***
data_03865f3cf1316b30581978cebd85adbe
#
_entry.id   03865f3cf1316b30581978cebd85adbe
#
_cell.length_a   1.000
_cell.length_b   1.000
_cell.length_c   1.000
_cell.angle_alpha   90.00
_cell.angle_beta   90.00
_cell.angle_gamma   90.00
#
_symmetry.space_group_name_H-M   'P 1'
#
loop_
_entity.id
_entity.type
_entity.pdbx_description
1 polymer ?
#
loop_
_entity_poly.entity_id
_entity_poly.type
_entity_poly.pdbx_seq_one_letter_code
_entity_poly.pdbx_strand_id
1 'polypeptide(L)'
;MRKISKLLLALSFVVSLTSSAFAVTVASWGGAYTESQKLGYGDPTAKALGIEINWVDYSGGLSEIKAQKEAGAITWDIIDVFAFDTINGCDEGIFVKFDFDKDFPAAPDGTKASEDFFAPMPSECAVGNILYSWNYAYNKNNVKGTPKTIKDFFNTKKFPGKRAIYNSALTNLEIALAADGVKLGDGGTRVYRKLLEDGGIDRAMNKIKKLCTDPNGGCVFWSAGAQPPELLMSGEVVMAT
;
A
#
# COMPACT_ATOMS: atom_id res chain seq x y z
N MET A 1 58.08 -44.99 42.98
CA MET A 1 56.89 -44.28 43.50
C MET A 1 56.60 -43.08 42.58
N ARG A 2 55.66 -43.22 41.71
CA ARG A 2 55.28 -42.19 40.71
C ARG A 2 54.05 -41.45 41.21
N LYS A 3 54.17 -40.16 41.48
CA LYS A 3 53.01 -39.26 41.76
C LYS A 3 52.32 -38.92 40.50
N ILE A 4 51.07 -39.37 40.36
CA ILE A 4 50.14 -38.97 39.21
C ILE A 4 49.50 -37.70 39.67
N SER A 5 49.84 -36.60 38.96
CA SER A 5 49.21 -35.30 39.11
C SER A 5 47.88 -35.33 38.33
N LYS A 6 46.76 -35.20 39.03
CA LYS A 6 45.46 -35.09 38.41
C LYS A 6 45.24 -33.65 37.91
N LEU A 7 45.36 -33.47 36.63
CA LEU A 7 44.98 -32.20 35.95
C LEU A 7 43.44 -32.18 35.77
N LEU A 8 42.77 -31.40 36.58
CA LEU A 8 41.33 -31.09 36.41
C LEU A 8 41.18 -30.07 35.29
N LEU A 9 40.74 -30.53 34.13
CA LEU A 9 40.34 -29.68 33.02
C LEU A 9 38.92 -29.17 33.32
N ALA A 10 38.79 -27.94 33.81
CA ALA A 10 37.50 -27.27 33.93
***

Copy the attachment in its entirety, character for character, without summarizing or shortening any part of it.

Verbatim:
data_03865f3cf1316b30581978cebd85adbe
#
_entry.id   03865f3cf1316b30581978cebd85adbe
#
_cell.length_a   1.000
_cell.length_b   1.000
_cell.length_c   1.000
_cell.angle_alpha   90.00
_cell.angle_beta   90.00
_cell.angle_gamma   90.00
#
_symmetry.space_group_name_H-M   'P 1'
#
loop_
_entity.id
_entity.type
_entity.pdbx_description
1 polymer ?
#
loop_
_entity_poly.entity_id
_entity_poly.type
_entity_poly.pdbx_seq_one_letter_code
_entity_poly.pdbx_strand_id
1 'polypeptide(L)'
;MRKISKLLLALSFVVSLTSSAFAVTVASWGGAYTESQKLGYGDPTAKALGIEINWVDYSGGLSEIKAQKEAGAITWDIIDVFAFDTINGCDEGIFVKFDFDKDFPAAPDGTKASEDFFAPMPSECAVGNILYSWNYAYNKNNVKGTPKTIKDFFNTKKFPGKRAIYNSALTNLEIALAADGVKLGDGGTRVYRKLLEDGGIDRAMNKIKKLCTDPNGGCVFWSAGAQPPELLMSGEVVMAT
;
A
#
# COMPACT_ATOMS: atom_id res chain seq x y z
N MET A 1 58.08 -44.99 42.98
CA MET A 1 56.89 -44.28 43.50
C MET A 1 56.60 -43.08 42.58
N ARG A 2 55.66 -43.22 41.71
CA ARG A 2 55.28 -42.19 40.71
C ARG A 2 54.05 -41.45 41.21
N LYS A 3 54.17 -40.16 41.48
CA LYS A 3 53.01 -39.26 41.76
C LYS A 3 52.32 -38.92 40.50
N ILE A 4 51.07 -39.37 40.36
CA ILE A 4 50.14 -38.97 39.21
C ILE A 4 49.50 -37.70 39.67
N SER A 5 49.84 -36.60 38.96
CA SER A 5 49.21 -35.30 39.11
C SER A 5 47.88 -35.33 38.33
N LYS A 6 46.76 -35.20 39.03
CA LYS A 6 45.46 -35.09 38.41
C LYS A 6 45.24 -33.65 37.91
N LEU A 7 45.36 -33.47 36.63
CA LEU A 7 44.98 -32.20 35.95
C LEU A 7 43.44 -32.18 35.77
N LEU A 8 42.77 -31.40 36.58
CA LEU A 8 41.33 -31.09 36.41
C LEU A 8 41.18 -30.07 35.29
N LEU A 9 40.74 -30.53 34.13
CA LEU A 9 40.34 -29.68 33.02
C LEU A 9 38.92 -29.17 33.32
N ALA A 10 38.79 -27.94 33.81
CA ALA A 10 37.50 -27.27 33.93